Dear Dr Troppo,
I have a problem. I have several million dollars to determine the appropriate course of action to take in a number of situations – this would concern policy and conduct both in a number of private sector corporations and some government agencies. I thought I would give the money to PriceWaterhouseCoopers because they seem to have their head screwed on.
But I don’t know too many people there. However it isn’t really who you know or what you know. I’ve always thought that it gets down to a question of values.
But that’s where my problems start. Because when I look up the values of PWC UK I find these values.
- Acting professionally.
- Doing business with integrity.
- Upholding our clients’ reputations as well as our own.
- Treating people and the environment with respect.
- Acting in a socially responsible manner.
- Working together and thinking about the way we work.
- Considering the ethical dimensions of our actions.
By contrast Australia’s PWC values are:
We value outcomes. We strive to achieve and to help others to do the same by trusting each other and teaming together; not micro-managing. We give responsibility, hold ourselves accountable and expect quality in everything we do.
Reviving an old Troppo tradition – and you can cheat if you want to by following the picture’s url.
And what’s causing the dark streaks?
Disappointed Troppo readers everywhere have gradually come to a realisation – upon which I came clean on in a recent thread. Troppo is really an ‘eyeballs’ play as we say in the trade and things haven’t been this good for eyeballs since Tim Blair sent some brownshirts our way a long while ago. Anyway, it turns out that economic development has a surprisingly robust relationship with penis size. As this paper shows. Discuss with relation to any rocks you would like to get off. Baseless accusations are encouraged – though participants are reminded about our point of difference here at Club Pony – they’re not compusory.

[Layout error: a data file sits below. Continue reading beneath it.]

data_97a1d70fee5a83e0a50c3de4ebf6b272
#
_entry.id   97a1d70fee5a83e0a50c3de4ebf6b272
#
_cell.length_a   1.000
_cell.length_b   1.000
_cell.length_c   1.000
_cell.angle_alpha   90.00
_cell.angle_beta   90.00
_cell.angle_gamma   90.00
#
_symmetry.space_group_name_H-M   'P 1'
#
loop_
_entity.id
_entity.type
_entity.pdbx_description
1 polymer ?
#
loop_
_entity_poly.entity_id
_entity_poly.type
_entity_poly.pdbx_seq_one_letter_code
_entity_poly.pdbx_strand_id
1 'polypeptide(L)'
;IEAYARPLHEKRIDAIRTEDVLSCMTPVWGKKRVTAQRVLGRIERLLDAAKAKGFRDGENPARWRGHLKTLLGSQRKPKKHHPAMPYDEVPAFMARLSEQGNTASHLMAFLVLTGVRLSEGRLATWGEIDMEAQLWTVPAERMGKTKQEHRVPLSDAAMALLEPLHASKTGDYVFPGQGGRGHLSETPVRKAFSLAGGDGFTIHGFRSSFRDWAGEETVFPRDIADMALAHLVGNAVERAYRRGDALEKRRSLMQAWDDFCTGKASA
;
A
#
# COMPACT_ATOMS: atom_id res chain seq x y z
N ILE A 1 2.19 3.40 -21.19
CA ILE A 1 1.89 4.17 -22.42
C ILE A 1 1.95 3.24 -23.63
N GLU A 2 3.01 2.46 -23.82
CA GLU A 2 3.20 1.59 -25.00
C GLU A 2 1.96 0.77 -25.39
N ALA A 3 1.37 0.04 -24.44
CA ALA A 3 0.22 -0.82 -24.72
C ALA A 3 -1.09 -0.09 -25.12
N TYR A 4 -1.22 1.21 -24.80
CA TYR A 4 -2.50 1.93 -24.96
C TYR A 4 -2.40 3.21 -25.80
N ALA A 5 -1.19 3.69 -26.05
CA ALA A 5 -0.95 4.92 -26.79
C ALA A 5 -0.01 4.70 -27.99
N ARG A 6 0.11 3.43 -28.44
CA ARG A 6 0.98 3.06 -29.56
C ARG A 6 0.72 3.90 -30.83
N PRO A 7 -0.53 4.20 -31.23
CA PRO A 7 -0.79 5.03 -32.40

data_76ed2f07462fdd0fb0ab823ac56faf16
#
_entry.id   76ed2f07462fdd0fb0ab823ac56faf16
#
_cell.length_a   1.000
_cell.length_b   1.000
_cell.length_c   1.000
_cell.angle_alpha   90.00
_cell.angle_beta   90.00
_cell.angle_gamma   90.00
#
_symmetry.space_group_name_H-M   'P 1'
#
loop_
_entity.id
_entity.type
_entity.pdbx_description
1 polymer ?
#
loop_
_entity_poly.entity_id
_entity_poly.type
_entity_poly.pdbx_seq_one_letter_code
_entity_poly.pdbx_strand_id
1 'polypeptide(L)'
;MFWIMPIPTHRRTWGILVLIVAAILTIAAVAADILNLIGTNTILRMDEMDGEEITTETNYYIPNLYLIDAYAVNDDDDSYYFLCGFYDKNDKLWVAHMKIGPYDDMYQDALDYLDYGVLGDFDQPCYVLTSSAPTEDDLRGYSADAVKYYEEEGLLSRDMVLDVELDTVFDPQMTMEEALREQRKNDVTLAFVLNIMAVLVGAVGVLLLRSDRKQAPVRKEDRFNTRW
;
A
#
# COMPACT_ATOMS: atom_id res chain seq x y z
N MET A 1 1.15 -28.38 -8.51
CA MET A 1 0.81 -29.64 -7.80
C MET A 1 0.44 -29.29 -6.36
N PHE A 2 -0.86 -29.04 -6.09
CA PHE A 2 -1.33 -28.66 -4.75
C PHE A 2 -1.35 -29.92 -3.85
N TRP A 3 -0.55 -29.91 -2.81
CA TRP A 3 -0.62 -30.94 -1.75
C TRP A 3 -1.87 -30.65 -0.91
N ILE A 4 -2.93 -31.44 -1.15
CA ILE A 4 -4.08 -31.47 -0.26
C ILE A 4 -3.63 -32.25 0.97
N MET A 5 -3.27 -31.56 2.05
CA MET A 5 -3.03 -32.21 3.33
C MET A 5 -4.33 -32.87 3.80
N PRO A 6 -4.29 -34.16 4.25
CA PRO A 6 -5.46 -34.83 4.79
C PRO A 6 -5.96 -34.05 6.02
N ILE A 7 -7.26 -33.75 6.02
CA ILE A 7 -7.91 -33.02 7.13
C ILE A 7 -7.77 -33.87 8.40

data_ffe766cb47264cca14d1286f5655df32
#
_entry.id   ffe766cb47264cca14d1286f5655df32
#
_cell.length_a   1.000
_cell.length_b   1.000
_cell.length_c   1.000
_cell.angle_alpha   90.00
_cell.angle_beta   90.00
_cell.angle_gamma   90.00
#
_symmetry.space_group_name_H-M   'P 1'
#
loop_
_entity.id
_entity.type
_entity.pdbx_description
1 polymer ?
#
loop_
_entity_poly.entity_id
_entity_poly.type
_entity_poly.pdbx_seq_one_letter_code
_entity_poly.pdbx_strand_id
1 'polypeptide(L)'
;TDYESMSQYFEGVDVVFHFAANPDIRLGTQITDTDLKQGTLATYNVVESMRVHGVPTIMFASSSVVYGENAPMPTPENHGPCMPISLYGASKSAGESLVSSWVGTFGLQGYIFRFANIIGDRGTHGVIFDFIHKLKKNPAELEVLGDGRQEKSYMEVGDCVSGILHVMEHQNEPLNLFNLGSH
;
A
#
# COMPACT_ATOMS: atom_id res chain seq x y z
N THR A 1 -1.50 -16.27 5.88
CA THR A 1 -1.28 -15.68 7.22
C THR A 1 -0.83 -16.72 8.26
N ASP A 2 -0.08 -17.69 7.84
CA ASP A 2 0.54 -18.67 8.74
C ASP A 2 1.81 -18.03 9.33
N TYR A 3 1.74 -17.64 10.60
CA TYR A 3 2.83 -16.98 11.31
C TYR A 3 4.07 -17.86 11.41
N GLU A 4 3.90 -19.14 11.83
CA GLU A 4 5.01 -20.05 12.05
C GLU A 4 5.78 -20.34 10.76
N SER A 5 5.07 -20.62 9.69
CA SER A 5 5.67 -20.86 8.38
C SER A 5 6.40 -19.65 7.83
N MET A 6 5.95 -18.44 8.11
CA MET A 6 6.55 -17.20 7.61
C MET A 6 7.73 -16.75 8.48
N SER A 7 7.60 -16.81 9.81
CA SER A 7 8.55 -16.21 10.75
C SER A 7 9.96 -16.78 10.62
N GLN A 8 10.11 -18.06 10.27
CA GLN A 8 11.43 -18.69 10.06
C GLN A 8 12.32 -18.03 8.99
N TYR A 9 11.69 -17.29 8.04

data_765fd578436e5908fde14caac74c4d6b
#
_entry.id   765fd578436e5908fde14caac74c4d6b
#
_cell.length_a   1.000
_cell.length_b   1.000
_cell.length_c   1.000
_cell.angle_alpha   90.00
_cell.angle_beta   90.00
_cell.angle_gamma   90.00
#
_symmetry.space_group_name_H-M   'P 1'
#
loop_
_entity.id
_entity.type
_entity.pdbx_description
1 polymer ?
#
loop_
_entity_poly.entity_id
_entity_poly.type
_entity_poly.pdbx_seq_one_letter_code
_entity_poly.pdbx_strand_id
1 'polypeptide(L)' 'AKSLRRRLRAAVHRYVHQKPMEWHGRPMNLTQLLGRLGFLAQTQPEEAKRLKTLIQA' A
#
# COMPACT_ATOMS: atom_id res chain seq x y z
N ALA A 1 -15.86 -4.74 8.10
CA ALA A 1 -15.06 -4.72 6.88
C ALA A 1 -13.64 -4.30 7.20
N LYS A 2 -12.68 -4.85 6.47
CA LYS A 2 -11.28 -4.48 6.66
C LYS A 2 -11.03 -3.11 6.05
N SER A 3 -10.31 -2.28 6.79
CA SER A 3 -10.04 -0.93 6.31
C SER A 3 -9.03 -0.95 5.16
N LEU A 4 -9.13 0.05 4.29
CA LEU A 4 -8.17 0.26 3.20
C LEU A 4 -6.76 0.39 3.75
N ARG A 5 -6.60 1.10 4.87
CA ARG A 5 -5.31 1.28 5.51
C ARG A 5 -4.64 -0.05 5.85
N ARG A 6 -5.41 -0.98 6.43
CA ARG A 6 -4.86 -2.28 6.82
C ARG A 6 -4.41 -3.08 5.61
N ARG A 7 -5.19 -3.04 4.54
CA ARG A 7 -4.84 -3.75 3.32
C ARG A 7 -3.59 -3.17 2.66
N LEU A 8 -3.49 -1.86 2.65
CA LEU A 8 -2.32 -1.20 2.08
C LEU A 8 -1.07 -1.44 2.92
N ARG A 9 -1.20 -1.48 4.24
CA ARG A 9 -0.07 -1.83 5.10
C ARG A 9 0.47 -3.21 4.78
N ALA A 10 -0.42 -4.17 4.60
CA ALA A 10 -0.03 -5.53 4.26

I learned this somewhat startling fact last week. I was in a group of people – public servants – who clearly thought it was a problem, something to be ‘managed’ or ameliorated in some way. After all, it’s not very balanced is it? Anyway my guess as to why it’s happening is the same as Frances Woolley’s guess which is this.
One theory is that women don’t edit Wikipedia because it is an ”obsessive fact-loving realm that is dominated by men and…uncomfortable for women.” A recent blog comment by Jaques Giguere attributed some gender differences in on-line behaviour to lekking – a form of sexual display where males congregate and compete for mates. I like the theory, but it strikes me that posting anonymously on Wikipedia is a pretty ineffectual way of displaying one’s prowess.
My own theory is that women are less interested this kind of intellectual competition – after all, deleting someone else’s entry is kind of the scholarly equivalent of checking someone into the boards and taking the puck off them. I also think that women are conditioned or programmed (take your pick) to be modest and value modesty – it’s not feminine to go to Wikipedia and create a page about yourself, or go through entries and add references to your own work.
Anyway, if anyone else has any ideas, please enlighten us.
I made a comment here a couple of days ago which I believe expresses the frustrations of many about the chronic failure of the Labor government, both under Rudd and Gillard, to effectively prosecute the case for reform in just about every area:
The puzzle here, as in contemporary Australian politics more generally, lies in the evident inability of the federal Labor government to robustly and effectively defend and promote its own policies, and the equally evident unwillingness of the mainstream media to see its role as doing anything beyond “horse race” reportage.